(1 March 2020) The recent rise in global food prices poses a direct threat to many countries and millions of households around the world.  In its recent article on the subject Bloomberg named five such "hotspots" — Russia, India, Brazil, Turkey,  and Nigeria. According to Bloomberg, the acceleration of food price inflation in these countries has the potential not only to exacerbate food insecurity for families but to transfer to social protests.

Looking deeper at the most recent data on food inflation in the five hotspots, and investigating the domestic patterns of supply and consumption of one of the most important food commodity groups, grains, we analyze how vulnerable Bloomberg's hotspots really are to food inflation.

  • First of all, Nigeria. Food inflation there topped 20% year-over-year at the end of 2020. Because of the high dependency on imported food, and the almost 60% share of the budget spent on food in the average household, this country is ranked among the top 10 in Knoema's Grain Price Vulnerability Index. The decline in oil exports, depreciation of Naira, and growing unemployment fueled record-high incidents of political and social unrest in 2020.
  • Turkey, Brazil, India, and especially Russia can hardly be counted among hotspots. Food inflation in Brazil, India, and Russia increased to approximately 10% year-over-year in recent months — a level that is not unusual for these countries and is rarely associated with social protests among the population. In Turkey, food inflation topped 20% in Nov–Dec 2020 (again, far from a record high in this country). But the share of expenditures spent on food in the average household budget is only 21% — only a third compared to the share spent in Nigeria, leaving room for the population to adapt to higher food prices through the shift in the commodity basket.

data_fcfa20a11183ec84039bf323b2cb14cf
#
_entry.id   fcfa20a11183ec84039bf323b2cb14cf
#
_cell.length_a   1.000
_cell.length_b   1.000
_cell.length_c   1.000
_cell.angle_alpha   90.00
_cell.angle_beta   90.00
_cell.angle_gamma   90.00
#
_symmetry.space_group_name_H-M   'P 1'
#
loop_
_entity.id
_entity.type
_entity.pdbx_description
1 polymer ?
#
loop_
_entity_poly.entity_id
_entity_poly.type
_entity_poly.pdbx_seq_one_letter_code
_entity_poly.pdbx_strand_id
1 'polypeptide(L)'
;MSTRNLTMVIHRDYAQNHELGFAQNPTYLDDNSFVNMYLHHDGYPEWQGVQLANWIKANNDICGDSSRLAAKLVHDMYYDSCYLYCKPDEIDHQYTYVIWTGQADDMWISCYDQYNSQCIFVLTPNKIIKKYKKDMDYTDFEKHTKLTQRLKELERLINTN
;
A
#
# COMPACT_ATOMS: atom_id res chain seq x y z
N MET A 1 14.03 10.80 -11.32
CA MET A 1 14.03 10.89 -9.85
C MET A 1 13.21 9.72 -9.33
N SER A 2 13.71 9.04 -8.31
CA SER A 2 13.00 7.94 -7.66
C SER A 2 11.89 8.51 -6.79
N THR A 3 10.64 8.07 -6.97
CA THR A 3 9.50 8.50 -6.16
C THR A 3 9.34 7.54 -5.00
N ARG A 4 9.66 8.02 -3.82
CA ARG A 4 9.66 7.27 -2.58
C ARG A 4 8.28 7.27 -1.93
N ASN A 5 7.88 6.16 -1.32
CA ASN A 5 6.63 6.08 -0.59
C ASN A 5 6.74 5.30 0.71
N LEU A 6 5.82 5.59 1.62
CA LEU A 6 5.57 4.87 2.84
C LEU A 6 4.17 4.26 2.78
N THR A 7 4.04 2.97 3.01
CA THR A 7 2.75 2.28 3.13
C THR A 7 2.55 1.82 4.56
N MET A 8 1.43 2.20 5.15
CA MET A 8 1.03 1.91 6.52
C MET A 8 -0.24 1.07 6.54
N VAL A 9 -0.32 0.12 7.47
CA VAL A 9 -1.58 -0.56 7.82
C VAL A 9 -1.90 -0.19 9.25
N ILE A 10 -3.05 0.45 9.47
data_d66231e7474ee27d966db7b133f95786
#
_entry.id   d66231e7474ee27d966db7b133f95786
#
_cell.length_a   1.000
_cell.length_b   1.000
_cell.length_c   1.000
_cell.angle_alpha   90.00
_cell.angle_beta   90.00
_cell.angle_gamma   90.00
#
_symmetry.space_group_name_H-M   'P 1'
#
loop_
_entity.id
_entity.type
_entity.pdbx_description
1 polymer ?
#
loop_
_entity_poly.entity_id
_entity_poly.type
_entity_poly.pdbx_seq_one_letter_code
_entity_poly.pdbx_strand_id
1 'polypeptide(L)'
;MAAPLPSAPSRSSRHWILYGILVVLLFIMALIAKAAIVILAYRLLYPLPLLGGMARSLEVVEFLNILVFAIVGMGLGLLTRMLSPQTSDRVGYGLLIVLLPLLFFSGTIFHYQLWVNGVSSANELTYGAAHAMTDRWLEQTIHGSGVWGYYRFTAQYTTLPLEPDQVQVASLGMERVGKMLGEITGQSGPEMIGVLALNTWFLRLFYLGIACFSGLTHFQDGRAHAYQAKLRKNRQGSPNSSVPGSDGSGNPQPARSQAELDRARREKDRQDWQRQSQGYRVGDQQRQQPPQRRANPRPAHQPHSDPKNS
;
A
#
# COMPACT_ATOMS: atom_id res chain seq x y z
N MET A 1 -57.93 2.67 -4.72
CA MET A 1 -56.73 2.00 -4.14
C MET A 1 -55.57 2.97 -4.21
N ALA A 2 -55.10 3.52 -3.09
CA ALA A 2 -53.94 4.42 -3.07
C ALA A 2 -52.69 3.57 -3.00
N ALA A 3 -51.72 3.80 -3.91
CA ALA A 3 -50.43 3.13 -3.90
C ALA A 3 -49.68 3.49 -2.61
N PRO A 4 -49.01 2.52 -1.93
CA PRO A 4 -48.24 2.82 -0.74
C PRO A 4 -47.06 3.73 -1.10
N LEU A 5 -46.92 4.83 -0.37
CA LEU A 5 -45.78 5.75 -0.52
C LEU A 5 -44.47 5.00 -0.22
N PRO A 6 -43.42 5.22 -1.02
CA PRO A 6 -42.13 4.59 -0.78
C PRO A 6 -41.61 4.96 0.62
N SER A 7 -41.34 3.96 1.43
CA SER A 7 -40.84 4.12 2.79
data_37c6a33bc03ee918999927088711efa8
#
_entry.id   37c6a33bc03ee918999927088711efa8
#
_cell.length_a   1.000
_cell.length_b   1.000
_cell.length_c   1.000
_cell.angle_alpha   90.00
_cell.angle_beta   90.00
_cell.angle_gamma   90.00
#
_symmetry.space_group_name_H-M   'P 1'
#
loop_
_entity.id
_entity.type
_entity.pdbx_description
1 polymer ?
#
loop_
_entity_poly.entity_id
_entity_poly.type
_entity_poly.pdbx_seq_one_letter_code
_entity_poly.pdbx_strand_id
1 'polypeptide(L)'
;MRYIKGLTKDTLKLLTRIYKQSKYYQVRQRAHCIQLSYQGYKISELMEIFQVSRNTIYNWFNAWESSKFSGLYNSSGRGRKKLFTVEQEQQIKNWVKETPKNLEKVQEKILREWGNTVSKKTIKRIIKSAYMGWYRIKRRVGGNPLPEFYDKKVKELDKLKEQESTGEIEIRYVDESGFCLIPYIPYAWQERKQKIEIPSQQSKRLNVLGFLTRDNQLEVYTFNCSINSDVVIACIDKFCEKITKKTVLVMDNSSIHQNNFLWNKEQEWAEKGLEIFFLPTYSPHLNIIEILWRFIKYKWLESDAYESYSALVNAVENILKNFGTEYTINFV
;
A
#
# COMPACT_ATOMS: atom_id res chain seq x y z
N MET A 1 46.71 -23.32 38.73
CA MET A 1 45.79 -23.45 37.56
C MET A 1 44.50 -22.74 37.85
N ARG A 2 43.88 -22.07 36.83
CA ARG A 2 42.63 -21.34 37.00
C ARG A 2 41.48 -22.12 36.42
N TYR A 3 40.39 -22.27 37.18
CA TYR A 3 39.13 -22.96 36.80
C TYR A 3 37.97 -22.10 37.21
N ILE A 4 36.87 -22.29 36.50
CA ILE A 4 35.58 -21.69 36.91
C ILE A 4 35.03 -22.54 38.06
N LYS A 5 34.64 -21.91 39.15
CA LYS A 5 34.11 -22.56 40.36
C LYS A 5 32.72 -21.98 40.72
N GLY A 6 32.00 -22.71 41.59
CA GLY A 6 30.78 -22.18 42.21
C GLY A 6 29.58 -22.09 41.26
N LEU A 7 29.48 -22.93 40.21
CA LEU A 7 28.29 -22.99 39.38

• According to Knoema's Grains Price Vulnerability Index, which shows how vulnerable a given country is to the acceleration of grain prices, India, Russia, Brazil, and Turkey are among the less vulnerable countries. High self-sufficiency in food and agricultural products, a moderate share of expenditures on food in household consumption, and protection of domestic markets through local currency devaluation in 2020 create conditions for further import substitution, rather than for growing protest activity in these countries.

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